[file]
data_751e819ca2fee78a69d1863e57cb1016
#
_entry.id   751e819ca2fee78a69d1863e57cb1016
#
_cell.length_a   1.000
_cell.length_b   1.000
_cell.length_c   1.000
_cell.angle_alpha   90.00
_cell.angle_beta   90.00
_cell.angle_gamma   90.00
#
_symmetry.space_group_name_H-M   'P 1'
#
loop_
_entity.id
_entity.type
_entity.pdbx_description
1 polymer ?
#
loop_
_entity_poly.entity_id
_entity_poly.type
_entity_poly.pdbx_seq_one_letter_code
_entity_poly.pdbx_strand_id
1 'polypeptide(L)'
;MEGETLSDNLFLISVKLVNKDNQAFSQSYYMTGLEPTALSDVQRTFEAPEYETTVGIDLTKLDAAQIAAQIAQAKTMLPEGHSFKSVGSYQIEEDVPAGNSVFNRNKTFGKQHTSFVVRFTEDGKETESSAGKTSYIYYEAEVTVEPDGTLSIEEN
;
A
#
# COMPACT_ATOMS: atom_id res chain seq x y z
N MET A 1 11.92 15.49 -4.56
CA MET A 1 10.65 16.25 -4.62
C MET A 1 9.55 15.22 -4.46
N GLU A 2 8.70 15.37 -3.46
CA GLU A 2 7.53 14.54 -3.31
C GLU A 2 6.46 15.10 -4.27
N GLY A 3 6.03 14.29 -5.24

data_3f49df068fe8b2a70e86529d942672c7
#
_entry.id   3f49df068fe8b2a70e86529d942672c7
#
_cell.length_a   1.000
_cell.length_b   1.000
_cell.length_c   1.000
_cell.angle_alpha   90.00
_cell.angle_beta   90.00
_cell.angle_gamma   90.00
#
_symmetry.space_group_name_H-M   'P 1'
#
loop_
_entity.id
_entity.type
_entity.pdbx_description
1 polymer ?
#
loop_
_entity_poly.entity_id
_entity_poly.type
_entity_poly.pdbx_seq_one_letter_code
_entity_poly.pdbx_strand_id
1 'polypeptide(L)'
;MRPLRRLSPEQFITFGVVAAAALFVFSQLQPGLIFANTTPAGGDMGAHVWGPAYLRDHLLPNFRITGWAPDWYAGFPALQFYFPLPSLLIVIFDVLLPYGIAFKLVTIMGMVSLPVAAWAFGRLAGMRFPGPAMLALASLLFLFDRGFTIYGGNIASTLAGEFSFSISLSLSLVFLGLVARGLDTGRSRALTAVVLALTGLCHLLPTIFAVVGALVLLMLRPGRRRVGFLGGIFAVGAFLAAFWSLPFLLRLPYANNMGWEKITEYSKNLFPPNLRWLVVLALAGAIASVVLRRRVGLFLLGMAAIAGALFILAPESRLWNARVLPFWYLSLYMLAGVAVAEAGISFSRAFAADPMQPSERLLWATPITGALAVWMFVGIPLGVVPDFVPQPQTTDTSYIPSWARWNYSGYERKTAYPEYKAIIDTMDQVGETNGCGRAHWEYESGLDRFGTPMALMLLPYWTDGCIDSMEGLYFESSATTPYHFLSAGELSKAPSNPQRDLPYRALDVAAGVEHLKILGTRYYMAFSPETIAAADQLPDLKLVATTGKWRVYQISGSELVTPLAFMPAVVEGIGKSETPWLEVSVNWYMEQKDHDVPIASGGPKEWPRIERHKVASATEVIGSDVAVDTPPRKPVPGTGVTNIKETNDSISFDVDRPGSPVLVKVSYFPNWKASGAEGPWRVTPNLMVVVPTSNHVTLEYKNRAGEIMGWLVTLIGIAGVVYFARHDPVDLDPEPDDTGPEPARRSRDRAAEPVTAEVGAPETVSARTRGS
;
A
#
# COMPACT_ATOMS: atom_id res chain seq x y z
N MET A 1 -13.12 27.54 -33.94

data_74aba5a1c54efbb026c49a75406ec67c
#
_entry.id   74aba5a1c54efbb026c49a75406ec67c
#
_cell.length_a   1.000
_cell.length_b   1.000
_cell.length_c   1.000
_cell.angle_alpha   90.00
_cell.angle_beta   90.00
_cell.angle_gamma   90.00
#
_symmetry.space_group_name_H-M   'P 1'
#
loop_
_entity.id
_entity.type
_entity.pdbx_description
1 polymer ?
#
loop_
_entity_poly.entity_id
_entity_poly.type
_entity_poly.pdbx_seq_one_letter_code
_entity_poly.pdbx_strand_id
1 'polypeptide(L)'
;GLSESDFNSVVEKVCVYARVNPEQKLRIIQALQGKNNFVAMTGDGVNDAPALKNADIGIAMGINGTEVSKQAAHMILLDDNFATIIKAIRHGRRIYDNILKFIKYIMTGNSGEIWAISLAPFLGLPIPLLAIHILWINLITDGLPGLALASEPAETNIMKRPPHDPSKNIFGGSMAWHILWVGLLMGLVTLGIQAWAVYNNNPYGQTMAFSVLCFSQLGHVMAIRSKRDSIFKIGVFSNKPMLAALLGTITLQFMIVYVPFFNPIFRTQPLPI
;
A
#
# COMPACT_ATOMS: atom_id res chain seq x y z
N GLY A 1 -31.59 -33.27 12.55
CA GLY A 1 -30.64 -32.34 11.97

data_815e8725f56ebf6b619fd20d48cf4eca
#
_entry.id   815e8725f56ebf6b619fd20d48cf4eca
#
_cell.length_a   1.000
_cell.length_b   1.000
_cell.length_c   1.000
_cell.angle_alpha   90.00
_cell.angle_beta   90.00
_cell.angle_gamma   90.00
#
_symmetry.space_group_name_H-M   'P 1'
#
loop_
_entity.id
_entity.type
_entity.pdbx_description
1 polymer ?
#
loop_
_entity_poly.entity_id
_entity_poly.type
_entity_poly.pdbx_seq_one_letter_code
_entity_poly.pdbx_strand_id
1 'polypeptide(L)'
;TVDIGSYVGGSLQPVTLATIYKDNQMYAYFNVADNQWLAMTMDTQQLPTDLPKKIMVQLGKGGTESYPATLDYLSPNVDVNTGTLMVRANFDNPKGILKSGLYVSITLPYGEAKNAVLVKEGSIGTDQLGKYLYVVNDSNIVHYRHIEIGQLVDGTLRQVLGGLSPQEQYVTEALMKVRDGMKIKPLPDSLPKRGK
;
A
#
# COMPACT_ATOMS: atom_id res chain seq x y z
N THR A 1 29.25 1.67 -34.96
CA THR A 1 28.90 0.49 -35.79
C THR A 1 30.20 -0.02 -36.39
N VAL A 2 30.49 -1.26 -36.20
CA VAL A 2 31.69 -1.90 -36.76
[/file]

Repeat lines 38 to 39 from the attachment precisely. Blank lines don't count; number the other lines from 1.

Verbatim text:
data_3f49df068fe8b2a70e86529d942672c7
#